A lord in his own castle, Montaigne had the money and education to assemble a deep library. When he could, he’d retire from the world, go up into his own tower, read the history of humanity and great ideas, and then write out his own responses. Uninterrupted by the stresses of the day, and a strong believer in himself, he thought things through, recorded his thoughts in scores and scores of sometimes tentative, short, and subjective pieces(“attempts,” he called them), and then had the audacity to publish these thoughts for the whole literate world to read. Rather blogger-esque, wouldn’t you say?
And, wait, there’s more resemblance: unsatisfied with his previously published thoughts (think blog posts), Montaigne would write new ones, sometimes just editing, and reworking old ones, and sometimes conflicting with his older ones. Through time, as in a decent blog, you can see the evolution of Montaigne’s thinking.
And one more way we’re tight, the Renaissance man and me (and you, I suspect): a blog post has “referentiality,” by which I mean his writing makes constant allusions and connections to sources and other things the author has read–beyond the immediate text. In this way, you could say that Montaigne‘s essays “hyper-link” the text for the reader.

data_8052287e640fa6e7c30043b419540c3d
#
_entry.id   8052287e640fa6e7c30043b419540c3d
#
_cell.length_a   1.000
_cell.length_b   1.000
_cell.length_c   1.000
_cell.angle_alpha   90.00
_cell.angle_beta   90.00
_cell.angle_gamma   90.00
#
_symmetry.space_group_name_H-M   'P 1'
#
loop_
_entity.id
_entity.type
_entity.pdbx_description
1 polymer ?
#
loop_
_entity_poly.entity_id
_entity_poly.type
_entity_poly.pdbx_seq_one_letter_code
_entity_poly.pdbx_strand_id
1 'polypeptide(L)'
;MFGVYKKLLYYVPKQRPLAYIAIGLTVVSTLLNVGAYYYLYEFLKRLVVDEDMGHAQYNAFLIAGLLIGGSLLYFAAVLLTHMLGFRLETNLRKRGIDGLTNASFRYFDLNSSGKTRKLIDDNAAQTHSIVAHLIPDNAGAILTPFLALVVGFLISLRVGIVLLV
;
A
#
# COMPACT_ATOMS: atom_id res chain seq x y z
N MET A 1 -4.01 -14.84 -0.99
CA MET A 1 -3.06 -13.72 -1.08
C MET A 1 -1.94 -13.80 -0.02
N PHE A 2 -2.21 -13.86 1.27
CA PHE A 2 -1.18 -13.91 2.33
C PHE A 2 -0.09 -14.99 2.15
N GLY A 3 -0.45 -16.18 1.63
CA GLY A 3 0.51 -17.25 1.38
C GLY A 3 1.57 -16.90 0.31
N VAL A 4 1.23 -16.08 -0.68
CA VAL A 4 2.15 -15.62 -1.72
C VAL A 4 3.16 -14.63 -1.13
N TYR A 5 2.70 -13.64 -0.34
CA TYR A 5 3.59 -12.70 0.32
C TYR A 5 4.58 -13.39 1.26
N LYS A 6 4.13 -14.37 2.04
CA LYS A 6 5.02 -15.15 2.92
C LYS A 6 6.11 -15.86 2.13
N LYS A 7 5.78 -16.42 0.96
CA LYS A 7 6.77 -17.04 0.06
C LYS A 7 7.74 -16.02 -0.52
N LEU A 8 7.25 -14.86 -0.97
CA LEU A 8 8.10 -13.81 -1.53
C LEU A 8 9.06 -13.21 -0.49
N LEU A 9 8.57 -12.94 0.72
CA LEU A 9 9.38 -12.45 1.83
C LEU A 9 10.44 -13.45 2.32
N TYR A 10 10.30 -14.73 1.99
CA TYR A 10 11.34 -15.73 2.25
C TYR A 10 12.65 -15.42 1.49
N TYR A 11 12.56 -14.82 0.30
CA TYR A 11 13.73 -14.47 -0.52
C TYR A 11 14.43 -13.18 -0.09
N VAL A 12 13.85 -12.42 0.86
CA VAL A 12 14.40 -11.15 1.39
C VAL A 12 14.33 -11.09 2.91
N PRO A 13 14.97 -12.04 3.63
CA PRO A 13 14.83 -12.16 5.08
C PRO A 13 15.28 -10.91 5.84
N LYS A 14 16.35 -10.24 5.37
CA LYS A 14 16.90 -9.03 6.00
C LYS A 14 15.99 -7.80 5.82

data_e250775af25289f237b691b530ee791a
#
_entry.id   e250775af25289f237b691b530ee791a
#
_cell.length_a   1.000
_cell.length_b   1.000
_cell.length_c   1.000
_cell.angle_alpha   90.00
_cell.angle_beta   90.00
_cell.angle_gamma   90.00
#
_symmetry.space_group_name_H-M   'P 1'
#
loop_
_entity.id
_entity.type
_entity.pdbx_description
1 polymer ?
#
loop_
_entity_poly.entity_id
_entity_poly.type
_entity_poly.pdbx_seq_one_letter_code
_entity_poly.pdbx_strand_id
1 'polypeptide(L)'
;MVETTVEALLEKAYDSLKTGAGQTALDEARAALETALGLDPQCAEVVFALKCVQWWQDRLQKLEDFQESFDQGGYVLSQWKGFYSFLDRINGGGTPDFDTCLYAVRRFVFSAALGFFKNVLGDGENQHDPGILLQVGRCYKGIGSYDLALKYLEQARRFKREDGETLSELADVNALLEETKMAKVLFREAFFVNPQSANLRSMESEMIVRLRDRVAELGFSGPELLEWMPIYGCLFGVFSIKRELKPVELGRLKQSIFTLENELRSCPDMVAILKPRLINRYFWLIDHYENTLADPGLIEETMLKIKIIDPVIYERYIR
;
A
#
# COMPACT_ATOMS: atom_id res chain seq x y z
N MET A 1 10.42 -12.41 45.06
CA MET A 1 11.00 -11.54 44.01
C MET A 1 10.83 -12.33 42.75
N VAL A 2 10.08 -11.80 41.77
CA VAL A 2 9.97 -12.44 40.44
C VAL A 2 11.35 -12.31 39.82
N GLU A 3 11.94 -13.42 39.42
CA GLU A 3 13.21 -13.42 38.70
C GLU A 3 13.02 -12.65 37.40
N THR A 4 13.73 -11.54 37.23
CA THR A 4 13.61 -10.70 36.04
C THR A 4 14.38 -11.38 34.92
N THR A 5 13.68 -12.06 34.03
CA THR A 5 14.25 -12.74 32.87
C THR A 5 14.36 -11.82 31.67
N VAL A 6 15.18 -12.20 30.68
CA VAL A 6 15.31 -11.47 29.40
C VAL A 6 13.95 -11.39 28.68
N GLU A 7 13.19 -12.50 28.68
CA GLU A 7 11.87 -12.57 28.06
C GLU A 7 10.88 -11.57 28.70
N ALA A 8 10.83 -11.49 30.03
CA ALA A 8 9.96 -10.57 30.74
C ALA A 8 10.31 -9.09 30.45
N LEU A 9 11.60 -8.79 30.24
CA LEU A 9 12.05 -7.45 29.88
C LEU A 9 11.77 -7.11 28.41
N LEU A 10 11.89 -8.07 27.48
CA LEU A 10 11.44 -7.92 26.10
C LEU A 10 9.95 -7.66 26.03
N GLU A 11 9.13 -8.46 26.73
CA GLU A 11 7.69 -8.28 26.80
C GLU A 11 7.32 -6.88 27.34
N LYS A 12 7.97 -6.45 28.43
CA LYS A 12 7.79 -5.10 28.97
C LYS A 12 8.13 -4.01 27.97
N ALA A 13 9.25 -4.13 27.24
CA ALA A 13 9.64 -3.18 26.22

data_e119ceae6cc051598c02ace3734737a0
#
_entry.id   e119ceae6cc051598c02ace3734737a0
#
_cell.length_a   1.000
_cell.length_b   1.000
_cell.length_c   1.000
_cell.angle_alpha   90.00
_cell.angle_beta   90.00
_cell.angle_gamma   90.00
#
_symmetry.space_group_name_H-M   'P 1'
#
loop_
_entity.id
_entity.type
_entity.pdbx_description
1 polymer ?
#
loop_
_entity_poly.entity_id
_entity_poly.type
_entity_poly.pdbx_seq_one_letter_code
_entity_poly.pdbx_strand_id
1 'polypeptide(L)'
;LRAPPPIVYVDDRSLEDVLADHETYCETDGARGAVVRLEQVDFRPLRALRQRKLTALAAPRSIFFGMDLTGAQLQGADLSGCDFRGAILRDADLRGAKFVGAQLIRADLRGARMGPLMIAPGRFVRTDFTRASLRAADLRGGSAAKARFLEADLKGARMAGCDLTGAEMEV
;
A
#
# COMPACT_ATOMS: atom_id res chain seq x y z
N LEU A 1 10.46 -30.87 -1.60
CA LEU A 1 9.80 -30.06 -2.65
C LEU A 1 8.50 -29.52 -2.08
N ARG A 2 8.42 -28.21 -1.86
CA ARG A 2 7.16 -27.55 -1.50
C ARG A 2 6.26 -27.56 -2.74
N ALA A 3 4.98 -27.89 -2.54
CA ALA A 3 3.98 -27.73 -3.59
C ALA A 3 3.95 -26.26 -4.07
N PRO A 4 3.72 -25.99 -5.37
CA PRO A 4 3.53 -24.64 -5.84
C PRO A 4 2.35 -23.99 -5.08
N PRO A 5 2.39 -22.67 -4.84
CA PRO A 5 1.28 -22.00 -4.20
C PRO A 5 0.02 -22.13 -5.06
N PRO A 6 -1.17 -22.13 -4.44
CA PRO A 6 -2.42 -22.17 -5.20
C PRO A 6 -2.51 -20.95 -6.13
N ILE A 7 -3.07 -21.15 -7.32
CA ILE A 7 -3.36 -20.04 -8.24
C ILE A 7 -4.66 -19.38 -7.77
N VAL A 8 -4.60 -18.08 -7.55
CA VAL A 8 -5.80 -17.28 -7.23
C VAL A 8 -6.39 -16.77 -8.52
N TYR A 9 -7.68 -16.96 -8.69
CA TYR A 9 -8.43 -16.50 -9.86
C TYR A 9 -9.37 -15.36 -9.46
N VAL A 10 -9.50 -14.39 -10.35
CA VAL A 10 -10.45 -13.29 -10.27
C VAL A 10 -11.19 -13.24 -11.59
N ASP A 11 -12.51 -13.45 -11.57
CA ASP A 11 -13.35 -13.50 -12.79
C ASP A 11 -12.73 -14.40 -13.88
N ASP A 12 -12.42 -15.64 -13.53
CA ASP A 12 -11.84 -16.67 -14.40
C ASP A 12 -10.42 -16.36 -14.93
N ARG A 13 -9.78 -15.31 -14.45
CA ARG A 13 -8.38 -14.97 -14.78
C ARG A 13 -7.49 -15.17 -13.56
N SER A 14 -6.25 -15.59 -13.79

Here is one of my favorite Montaigne quotations:
C’est une épineuse entreprise, et plus qu’il ne semble, de suivre une allure si vagabonde que celle de nôtre esprit; de pénétrer les profondeurs opaques de ses replis internes; de choisir et arrêter tant de menus de ses agitations. It translates, “It is a thorny undertaking, and more so than it seems, to follow a movement so wandering as that of our mind, to penetrate the opaque depths of its innermost folds, to pick out and immobilize the innumerable flutterings that agitate it.
A thorny undertaking: just what an intrepid blogger attempts with each post!